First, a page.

Do I Need An Agent? (Or A Blog About the Life of a Submission, in Three Acts)

Is there a five-word sentence in the children’s book industry more capable of sparking a debate than “Do I need an agent”? (Maybe: “Is publishing dead or not?” It’s not dead, but I digress.)

In this post, you and I will go through the steps of a submission, from researching agencies to signing on the dotted line—while having a bit of a heart-to-heart along the way.

I also ask six well-respected agents to share their thoughts by answering three questions.

By the end of this post, you may finally have the answer to: “Do I need an agent?” 

WHAT’S AN AGENT?

For art directors, editors, and publishers, an agent is foremost a problem-solver. Need an author or illustrator? An agent delivers. Need manuscripts and art to stay on schedule? An agent delivers. A good agent is one who helps move a project forward. They step in when needed. They step out when not needed.

Agents are curators. Before we see illustration samples or book pitches, we know that the agent has worked hard to make sure their client’s best foot is forward. Like coaches, good agents get the best out of you.

For an author or illustrator, most of the benefits of having an agent are fairly obvious. They operate on your behalf, ever focused on your career. They open doors to opportunities. They lead the cheer for you. They help you skip that much-maligned slush pile. (Though slush piles get an undeservedly bad reputation. Again, I digress.)

Yes, you pay agents a fee, and that fee could be fairly substantial, depending on the agent. But agents help your creative growth in more ways than the obvious. And the value of that growth far exceeds the fees.

STEP 1: DO YOUR HOMEWORK

Let’s take a journey together. Let’s submit your work to an agent. 

When looking for an agent, it’s important to do your homework. What does that mean? You have to be a detective. Get the facts. Find out who’s working in the field. Start with illustrators you admire. Who reps them? Read industry magazines and blogs. When was the last time you checked out Publishers Weekly’s Rights Report? Listen to podcasts. Follow agents on social media. Read their interviews. If you can, meet them at conferences. Hear what they have to say. Visit their websites, where they explain who they are and what they want. 

One size does not fit all. Each agent, even within the same agency, has their own ideas of what defines good writing and good illustration. It’s important to identify who you think are good matches. Some agents are boutiques. Others are big box stores. Each have their advantages and disadvantages. Either way, look for agents who show an appreciation for your visual aesthetic. Familiarize yourself with their accomplishments. How active are they in the industry? And so on.

A word of warning: There is such a thing as a bad agent. There’s that one who doesn’t communicate. The one who allows ego to influence their decisions. The snob. The one who uses righteous indignation and insults as means to an end.

So how will you know the bad from the good? 

  1. Ask around. Maybe the hardest method, but people do talk . . .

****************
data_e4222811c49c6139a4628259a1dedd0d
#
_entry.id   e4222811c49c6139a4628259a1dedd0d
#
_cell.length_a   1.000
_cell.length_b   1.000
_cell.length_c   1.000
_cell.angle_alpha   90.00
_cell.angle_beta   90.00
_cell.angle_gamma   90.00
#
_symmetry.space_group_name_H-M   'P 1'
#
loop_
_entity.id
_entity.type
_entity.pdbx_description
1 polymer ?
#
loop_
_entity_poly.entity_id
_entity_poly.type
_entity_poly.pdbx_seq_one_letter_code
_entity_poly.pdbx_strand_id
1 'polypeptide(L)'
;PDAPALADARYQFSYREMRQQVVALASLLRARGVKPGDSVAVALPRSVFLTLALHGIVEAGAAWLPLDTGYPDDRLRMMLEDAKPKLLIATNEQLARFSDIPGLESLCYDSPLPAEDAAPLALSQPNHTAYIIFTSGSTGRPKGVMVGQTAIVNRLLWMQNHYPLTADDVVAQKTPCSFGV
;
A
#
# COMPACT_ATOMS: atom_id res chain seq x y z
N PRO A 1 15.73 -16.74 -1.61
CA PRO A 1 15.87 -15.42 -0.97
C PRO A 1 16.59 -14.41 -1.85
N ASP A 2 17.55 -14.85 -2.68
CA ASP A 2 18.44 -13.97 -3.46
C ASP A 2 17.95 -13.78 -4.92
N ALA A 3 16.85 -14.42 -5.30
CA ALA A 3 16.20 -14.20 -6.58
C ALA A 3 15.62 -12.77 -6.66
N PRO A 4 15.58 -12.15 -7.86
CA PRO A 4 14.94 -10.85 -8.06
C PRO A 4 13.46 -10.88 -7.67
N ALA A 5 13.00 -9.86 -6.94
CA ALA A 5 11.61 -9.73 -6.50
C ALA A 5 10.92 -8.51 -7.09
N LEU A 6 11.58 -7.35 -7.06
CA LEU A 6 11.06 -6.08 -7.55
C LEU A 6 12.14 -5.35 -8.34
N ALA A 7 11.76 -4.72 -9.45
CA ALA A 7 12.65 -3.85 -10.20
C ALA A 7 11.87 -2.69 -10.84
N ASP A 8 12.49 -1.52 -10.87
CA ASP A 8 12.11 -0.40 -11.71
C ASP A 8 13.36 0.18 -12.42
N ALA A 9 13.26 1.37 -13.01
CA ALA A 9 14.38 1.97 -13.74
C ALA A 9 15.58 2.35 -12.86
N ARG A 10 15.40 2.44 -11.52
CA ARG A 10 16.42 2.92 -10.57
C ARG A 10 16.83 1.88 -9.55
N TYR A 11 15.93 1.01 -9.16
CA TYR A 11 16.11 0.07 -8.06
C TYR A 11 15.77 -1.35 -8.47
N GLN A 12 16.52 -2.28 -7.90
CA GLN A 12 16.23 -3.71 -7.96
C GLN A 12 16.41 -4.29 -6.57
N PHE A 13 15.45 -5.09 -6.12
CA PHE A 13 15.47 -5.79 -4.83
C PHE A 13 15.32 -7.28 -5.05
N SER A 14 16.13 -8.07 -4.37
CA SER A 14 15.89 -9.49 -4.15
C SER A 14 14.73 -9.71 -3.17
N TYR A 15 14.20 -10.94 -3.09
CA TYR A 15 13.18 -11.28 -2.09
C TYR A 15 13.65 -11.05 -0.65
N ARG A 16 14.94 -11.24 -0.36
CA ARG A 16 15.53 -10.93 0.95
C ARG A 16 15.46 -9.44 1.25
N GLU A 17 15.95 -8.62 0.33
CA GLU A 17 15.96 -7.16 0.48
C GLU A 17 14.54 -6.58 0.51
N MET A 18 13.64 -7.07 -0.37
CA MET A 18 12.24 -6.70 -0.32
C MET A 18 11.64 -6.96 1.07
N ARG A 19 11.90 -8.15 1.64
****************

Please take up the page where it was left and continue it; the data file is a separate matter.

2. Follow your instincts. If you don’t get a good feeling from them in any correspondence, your gut is trying to tell you something.

  3. Experience. This is why it’s so important to make sure there’s a termination clause in your contract.

Rest assured, there are far, far fewer of these agents out there. But they are out there.

STEP 2: READ. SUBMISSION. GUIDELINES.

You did the homework. You’ve identified fifteen to twenty agents. Don’t send your work to all of them at once. Stagger it. Submit to five. Wait for a response. Repeat. 

Before you submit: Read their guidelines. Your submission to agents isn’t an Instagram post that’s totes gonna get likes. And it isn’t cute if you don’t follow the rules. To be taken seriously, read the (damn) guidelines. 

You should know, agents are not going to comment right away (if at all). Practice professional patience and persistence. If you don’t hear from them after a month or so, gently check in. If you still don’t hear from them, move on. 

Agents aren’t just sitting by the phone, hoping to get your submission. They are the busiest bees in the hive. They’re reading. They’re pitching. They’re meeting. They're signing. They're publicizing. They're Skyping. They’re traveling. They’re negotiating. They’re defending. And that’s just on Monday.

If they do get back to you, expect a rejection . . . HOLD IT! Let’s stop using that word “rejection.” Try for a moment to think of it as objective criticism. You didn’t receive a “rejection letter.” You received a “critique letter.” It sounds so much better, doesn’t it? It sounds less hurtful. Feeling hurt inflates our ego, which clouds self-awareness, which stunts creative improvement. 

Look, even I’ve received “critique letters.” Several of them. It’s all right. In each case, they pointed out issues in my work that I knew were there but refused to recognize. These letters are just steps on the path. Keep walking. 

WHY DO YOU WANT AN AGENT, ANYWAY? 

Okay! Your work has been submitted! While we’re waiting on the agent’s response, can I ask you why you want an agent? 

“I want an agent to help me . . . get work . . .” Stop right there. It isn’t as automatic as you think. Let me give you examples from two of your colleagues:

True Story #1:

“I signed with an agent thinking that they would get me work right away. When I signed, it was very exciting. They told me they were going to focus on getting me into the industry I love: children’s books. I sent them some dummies, some promotional pieces. But I didn’t get the level of attention I was expecting. After about a year, and no work, I asked to break our agreement. They agreed almost immediately. I went back to the drawing board.”

True Story #2:

“I signed with an agent, thinking that they would get me consistent work. I thought if I signed with an agent, I could just focus on making art.”

Me: “How many jobs did they get for you over the past year?”

Them: “One.”